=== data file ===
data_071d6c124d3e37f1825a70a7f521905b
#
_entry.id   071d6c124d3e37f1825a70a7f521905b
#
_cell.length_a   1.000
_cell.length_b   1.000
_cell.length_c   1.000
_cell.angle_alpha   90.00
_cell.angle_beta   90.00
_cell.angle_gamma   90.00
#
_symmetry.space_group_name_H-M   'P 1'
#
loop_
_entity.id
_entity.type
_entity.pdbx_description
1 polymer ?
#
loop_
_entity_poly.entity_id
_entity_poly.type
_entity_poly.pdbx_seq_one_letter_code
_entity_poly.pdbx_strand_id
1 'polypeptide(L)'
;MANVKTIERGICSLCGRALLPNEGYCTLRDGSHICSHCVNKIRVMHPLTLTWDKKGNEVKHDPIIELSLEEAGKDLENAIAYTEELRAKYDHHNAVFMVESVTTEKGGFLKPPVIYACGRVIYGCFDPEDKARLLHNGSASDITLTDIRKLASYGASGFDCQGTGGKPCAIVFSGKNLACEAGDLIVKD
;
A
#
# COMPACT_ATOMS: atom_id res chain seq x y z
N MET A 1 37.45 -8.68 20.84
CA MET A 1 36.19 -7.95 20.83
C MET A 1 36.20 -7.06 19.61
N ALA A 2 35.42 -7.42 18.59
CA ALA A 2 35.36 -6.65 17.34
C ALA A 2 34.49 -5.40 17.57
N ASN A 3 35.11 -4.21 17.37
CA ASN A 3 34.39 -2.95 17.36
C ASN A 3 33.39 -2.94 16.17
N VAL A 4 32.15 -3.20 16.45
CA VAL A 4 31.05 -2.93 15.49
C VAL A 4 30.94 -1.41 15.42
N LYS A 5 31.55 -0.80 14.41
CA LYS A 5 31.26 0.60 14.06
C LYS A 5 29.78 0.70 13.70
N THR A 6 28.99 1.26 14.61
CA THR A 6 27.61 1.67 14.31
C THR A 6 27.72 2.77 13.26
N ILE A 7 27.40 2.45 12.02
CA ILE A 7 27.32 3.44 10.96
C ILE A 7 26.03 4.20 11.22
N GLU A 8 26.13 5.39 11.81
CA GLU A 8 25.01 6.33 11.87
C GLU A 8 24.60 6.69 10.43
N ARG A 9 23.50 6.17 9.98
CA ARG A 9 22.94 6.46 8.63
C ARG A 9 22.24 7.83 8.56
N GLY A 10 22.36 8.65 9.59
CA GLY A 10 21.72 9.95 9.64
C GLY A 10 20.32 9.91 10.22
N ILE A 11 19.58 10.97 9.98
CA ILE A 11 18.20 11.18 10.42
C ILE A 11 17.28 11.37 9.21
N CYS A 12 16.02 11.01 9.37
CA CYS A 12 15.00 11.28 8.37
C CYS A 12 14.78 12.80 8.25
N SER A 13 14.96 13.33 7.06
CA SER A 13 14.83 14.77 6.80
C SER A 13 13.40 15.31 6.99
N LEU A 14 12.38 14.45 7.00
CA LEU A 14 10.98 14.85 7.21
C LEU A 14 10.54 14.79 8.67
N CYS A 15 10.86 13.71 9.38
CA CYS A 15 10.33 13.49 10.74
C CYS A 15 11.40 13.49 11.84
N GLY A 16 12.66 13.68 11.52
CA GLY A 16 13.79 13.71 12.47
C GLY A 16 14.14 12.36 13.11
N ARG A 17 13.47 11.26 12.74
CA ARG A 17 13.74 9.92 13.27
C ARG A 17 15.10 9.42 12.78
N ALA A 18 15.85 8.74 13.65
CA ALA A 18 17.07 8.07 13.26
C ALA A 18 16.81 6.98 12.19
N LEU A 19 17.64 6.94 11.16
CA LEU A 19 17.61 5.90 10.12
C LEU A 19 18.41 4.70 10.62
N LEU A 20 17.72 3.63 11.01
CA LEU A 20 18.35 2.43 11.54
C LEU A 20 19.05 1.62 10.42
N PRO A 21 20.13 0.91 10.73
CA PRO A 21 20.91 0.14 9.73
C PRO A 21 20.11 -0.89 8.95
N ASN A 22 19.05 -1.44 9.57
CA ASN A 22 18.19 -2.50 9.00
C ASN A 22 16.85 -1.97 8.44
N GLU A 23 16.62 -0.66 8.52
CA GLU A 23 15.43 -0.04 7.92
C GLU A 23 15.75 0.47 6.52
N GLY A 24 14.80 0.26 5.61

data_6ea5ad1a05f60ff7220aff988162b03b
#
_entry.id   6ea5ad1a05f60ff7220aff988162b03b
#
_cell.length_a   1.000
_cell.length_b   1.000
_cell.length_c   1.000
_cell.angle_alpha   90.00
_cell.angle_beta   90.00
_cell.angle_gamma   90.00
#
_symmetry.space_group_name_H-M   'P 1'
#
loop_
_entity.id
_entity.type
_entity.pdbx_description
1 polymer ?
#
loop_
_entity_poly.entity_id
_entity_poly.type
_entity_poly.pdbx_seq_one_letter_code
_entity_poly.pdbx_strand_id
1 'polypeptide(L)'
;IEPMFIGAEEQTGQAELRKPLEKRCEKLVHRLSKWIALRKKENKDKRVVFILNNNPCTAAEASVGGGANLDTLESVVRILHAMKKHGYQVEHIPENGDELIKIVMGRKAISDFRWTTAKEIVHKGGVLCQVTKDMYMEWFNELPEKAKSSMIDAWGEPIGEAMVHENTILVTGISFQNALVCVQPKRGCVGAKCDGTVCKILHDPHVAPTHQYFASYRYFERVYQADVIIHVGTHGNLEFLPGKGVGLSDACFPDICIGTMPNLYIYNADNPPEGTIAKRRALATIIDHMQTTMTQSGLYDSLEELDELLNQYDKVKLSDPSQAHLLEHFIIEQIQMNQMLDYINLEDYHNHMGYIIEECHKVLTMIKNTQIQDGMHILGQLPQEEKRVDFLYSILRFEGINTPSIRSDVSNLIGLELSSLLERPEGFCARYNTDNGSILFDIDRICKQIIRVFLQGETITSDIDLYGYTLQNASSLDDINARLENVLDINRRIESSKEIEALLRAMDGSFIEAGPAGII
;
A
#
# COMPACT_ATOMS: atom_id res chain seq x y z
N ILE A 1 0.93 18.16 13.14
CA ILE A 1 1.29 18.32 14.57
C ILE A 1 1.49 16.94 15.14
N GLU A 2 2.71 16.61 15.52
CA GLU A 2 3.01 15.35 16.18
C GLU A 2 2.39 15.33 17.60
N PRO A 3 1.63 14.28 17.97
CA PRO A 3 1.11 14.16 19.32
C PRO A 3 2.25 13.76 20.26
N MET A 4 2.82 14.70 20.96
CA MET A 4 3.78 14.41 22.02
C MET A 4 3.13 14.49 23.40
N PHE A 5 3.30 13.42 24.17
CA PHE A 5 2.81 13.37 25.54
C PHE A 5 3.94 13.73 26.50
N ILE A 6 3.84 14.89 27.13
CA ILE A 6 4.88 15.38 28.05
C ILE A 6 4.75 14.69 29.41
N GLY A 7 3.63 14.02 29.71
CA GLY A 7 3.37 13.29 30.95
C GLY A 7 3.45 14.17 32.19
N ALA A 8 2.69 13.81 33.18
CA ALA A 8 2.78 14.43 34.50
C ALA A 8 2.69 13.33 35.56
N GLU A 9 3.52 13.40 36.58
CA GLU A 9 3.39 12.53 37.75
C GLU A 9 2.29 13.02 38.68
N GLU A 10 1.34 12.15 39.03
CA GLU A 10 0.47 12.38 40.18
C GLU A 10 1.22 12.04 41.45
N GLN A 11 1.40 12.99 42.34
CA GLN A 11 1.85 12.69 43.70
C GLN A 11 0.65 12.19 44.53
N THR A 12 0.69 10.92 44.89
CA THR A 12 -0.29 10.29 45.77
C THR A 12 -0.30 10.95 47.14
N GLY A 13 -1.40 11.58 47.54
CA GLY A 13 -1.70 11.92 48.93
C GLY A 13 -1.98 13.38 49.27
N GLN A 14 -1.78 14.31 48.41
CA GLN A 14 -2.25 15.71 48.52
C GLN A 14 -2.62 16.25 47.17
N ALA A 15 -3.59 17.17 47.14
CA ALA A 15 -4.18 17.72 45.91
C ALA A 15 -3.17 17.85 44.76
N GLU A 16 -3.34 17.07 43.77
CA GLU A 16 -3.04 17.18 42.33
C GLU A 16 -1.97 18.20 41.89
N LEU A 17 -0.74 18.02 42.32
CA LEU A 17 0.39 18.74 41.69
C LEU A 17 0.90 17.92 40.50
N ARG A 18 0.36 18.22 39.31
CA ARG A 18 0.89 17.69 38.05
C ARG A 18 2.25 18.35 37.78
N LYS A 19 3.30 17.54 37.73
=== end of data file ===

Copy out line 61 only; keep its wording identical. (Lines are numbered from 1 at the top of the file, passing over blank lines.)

N ILE A 11 19.58 10.97 9.98